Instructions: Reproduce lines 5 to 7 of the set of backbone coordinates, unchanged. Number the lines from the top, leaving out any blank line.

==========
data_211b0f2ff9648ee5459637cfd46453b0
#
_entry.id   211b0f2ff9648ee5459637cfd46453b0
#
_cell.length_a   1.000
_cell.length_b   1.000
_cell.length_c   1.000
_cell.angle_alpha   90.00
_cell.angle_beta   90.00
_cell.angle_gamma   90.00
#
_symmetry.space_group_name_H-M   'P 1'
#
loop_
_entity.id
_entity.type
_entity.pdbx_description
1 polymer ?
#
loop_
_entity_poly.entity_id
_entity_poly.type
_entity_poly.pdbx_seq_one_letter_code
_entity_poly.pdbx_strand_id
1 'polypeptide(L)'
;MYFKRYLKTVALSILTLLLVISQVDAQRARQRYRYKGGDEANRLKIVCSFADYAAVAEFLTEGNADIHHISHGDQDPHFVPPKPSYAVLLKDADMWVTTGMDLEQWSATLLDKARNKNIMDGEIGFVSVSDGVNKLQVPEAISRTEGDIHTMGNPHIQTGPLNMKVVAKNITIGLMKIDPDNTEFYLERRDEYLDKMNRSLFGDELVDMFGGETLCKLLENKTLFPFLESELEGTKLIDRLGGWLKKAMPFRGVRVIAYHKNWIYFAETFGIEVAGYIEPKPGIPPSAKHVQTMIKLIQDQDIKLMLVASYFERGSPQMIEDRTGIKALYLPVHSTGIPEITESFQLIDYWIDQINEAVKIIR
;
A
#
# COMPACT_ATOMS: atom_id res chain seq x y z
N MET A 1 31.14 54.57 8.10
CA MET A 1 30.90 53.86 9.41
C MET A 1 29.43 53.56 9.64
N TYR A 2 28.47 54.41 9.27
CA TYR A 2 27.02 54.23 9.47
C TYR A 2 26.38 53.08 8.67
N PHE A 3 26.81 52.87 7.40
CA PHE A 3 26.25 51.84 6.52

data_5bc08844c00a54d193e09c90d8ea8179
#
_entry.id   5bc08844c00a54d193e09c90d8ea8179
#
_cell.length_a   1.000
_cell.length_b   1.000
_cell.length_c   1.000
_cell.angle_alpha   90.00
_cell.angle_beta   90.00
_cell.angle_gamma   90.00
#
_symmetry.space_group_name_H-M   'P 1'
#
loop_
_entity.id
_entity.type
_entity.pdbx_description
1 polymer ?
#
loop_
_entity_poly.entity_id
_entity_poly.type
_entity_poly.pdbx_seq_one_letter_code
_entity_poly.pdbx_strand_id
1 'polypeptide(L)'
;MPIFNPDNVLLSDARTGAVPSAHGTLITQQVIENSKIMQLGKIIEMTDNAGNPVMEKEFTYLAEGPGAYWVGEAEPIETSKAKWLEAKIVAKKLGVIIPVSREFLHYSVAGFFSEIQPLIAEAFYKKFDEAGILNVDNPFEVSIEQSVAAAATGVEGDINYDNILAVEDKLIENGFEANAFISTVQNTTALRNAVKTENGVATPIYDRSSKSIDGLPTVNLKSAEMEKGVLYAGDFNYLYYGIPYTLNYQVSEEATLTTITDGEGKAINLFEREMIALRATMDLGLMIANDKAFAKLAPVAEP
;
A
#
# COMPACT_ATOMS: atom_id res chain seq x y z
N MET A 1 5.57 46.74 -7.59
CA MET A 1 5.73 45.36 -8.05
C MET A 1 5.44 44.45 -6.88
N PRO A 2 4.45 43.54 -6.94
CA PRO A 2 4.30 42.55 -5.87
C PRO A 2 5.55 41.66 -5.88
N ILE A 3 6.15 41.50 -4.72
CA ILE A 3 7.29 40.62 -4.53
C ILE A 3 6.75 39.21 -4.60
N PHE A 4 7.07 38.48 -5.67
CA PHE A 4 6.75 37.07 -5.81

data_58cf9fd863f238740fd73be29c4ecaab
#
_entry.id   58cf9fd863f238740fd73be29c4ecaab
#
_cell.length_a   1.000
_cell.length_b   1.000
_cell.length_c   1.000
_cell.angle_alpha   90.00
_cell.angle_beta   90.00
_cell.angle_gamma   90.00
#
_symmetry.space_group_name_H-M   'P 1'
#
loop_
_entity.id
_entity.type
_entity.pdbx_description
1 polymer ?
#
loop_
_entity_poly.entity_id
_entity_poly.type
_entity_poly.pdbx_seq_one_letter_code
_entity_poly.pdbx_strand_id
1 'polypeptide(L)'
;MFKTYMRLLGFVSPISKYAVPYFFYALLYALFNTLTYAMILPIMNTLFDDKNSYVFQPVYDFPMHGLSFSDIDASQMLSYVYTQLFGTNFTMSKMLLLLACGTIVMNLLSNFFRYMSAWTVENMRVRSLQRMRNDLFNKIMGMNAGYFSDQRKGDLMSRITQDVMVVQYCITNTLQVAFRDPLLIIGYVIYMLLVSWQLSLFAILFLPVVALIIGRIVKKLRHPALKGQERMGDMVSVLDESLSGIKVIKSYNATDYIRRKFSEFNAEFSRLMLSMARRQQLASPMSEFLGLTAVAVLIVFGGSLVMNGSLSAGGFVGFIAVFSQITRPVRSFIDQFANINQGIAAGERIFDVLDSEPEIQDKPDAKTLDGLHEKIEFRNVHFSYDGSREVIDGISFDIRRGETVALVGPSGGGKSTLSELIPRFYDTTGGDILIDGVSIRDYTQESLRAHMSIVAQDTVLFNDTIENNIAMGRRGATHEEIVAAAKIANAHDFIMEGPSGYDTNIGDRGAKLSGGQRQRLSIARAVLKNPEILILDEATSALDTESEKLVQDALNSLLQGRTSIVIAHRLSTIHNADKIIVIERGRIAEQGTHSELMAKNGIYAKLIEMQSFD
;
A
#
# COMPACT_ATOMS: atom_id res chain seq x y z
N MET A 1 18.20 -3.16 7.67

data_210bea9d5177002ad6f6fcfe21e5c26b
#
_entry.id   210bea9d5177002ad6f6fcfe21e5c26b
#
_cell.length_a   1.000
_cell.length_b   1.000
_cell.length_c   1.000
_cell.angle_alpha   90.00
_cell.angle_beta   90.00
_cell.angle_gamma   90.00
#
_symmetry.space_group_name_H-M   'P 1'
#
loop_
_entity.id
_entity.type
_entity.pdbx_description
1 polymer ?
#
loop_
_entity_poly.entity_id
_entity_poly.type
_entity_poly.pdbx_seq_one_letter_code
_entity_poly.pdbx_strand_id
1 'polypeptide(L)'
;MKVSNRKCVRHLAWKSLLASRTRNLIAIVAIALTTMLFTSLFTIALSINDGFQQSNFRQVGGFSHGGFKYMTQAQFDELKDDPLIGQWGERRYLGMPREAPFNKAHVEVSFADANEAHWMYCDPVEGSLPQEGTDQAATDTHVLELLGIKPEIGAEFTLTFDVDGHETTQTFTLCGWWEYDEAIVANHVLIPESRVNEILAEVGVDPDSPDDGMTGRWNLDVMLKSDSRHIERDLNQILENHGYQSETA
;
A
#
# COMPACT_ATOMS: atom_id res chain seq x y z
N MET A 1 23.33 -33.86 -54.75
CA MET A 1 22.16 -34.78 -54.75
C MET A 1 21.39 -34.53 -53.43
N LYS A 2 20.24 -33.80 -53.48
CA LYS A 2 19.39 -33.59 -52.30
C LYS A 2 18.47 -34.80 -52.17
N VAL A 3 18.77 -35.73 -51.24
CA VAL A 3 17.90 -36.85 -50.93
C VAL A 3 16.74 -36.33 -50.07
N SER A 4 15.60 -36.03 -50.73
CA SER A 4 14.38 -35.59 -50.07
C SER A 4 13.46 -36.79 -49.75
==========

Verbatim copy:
_cell.length_a   1.000
_cell.length_b   1.000
_cell.length_c   1.000